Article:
Place the pie on a baking sheet and place in the preheated oven for 20 minutes. Rotate, lower the oven temperature to 375oF for another 30 minutes or until the crust is golden brown. Cover the edges with foil if they get too brown. Let cool for 1-2 hours.

 

 

 

 

 

 

 

 

 

68 thoughts on “SEASON of CHANGE

  1. I have quite a soft spot for rustic cakes and tarts, and also for combining pork with apples (apple sauce, to be exact) – in other words, this sounds like my kind of cake!

    • Alex,
      You’re too sweet! I was watching this pie bubble away in the oven and had to eventually walk away until the timer went off because it was too tempting to devour before it was done baking!
      x
      Amber

  2. My Favorite Fall Recipe is my own “Silky Sweet Potato & Sage Soup” and I serve it with a hearty slice of Southern Cornbread, drizzled with Jalapeno-Infused Balsamic… I wish I could tell you more, but I have a date with a pan of Buttery, Bacon-Laced Cornbread, and I’ll need to go shopping for the ingredients to make this insanely delicious-looking pie, after my Cornbread-induced nap… *smile*

      • Every time I make this soup for someone, I save a good bit for myself… and the Cornbread? I put Butter and Bacon Grease in the pan, and swirl melted butter into the batter (which has bits of freshly cooked & crumbled Bacon throughout, but nary a grain of sugar… *smile*) before pouring it into the pan… Oh, I could start a new religion with this. *smiling & smh*

  3. You are so right you can’t control you can only embrace …. Well put.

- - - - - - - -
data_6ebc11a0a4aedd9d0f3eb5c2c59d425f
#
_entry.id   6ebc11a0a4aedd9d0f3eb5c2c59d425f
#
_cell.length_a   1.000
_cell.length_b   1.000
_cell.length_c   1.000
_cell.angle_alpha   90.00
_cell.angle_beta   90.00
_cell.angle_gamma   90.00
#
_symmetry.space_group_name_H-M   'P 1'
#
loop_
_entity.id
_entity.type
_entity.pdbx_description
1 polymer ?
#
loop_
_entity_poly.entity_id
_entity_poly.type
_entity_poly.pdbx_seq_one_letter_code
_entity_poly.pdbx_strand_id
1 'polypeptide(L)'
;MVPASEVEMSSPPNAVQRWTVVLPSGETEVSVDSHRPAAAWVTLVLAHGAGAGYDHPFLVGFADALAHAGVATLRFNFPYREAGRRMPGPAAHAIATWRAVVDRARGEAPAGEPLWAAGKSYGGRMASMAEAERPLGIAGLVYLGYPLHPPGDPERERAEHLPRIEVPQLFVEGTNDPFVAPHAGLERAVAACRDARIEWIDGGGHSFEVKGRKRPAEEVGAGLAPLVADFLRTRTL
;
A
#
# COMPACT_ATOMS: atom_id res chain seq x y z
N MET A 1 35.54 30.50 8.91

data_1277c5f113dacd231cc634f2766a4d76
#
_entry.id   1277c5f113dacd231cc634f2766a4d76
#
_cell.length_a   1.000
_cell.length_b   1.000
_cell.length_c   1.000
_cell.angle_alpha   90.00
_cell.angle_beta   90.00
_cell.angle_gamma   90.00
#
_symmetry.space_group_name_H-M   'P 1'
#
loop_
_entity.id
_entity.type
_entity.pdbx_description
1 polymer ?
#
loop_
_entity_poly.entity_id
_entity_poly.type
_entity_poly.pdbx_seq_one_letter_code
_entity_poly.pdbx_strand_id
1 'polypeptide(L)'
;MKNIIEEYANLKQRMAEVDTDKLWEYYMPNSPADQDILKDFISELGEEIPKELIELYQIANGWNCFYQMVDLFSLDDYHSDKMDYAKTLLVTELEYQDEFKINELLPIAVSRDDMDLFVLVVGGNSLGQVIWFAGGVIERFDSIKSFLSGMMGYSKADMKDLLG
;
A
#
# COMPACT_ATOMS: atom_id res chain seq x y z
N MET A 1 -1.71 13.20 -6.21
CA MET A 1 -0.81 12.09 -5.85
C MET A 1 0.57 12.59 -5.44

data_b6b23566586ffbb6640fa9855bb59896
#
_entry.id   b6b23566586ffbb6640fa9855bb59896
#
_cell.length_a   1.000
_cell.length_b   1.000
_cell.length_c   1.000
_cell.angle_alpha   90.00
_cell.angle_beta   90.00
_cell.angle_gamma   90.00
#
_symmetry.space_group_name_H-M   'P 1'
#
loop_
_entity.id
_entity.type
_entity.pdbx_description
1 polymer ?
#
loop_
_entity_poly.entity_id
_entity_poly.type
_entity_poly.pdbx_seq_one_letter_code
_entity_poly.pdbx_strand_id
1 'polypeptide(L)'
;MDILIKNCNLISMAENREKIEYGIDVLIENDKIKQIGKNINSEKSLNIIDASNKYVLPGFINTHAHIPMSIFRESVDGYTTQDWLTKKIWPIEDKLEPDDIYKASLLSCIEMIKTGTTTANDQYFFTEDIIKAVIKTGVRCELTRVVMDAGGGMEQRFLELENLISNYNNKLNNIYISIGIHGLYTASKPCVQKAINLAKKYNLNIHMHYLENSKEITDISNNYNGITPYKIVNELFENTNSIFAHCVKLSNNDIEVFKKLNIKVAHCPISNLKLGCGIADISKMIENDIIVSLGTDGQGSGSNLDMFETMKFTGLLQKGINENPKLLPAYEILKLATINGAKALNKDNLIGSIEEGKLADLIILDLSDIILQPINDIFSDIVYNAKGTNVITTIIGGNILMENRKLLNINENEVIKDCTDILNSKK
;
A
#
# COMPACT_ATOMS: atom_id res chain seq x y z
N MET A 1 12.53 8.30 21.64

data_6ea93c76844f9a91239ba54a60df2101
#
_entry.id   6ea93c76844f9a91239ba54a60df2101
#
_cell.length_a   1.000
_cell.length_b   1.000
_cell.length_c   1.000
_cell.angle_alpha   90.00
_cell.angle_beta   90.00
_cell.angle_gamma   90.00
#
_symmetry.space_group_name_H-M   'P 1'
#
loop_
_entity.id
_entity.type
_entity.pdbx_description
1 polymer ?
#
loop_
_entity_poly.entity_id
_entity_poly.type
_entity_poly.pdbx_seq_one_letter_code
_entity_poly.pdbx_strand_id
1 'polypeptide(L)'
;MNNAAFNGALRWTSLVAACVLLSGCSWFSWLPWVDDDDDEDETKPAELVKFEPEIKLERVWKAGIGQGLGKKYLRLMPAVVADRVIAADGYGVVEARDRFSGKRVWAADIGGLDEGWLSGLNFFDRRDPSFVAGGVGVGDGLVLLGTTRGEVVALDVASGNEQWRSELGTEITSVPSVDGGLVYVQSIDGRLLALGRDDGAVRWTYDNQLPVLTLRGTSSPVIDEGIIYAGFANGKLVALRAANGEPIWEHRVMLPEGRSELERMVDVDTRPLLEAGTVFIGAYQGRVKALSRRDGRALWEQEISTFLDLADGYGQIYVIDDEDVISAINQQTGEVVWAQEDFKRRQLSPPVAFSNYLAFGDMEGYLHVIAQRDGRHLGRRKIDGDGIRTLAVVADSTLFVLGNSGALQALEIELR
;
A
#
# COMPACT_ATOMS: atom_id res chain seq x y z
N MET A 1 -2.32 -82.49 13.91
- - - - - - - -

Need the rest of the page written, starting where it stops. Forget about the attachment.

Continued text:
This post is well written and gives the reader a vivid way to experience the changing of the seasons.
    Nicely stated

  4. What an idea for apple pie! Can’t wait to try this. It’s a stunner.

    It’s hard to pick a favorite recipe for fall but I always look forward to pecan pie and bowls of polenta with braised pork or beef for dinner.

  5. Soup made from any kind of fall squash, and apple pie are my favorites. This recipe looks insanely good and I will definitely be making it as soon as possible!

  6. I have never read anything that brings such feelings and thoughts to life as your blogs,I can see myself right there in that moment! Maybe this cookbook will help my culinary skills too!

  7. My favorite fall recipe has to be my soft and tender pumpkin roll with lots of delicious cream cheese filling and a generous amount of fresh roasted chopped pecans. Yum

  8. My favorite fall recipe is pecan pumpkin pie. My family has a habit of only making one pie for Thanksgiving dessert (I know, we’re crazy limiting ourselves), and, after years of arguing over which one should be made, my grandmother finally found a recipe that combined the two to satisfy all of us.

  9. There are SO many fall recipes that I love!! My favorites would have to be Grandma’s pecan pie recipe, which always reminds me of her, and a recipe for a pumpkin chocolate chip loaf that a sweet friend gave to me!

  10. Love your blog! Found you via Food52 because of your grandma’s homemade pizza dough recipe. Anywho, thank you for sharing this recipe. I LOVE BACON. And thank you for the giveaway opportunity. I look forward to keeping up with your blog. Hugs from a fellow Southerner!🙂

    • Mirakol,
      So glad you stumbled upon this space! Welcome! You are too kind! I love that you make your grandma’s dressing and gravy for the fall season. To me, keeping close to those I love means creating the same dishes in my kitchen that remind me of them. PS I feel the same way about sage!
      xxx
      Amber

      • Amber,

        It is so sweet that you take the time to respond to each of your readers! And I completely agree! Having lost my grandmother over 2 years ago, her recipes (handwritten and from an old cookbook with handwritten notes) really help me stay close to her. It a beautiful thing!🙂

      • I’m so grateful that people take time out of their busy schedules to respond to this space, so replying back to each person is the least I can do. I love that you have your grandmother’s notes and recipes and that they are treasured! Recipes are like a legacy that we pass down from one generation to the next. It’s powerful!
        X
        Amber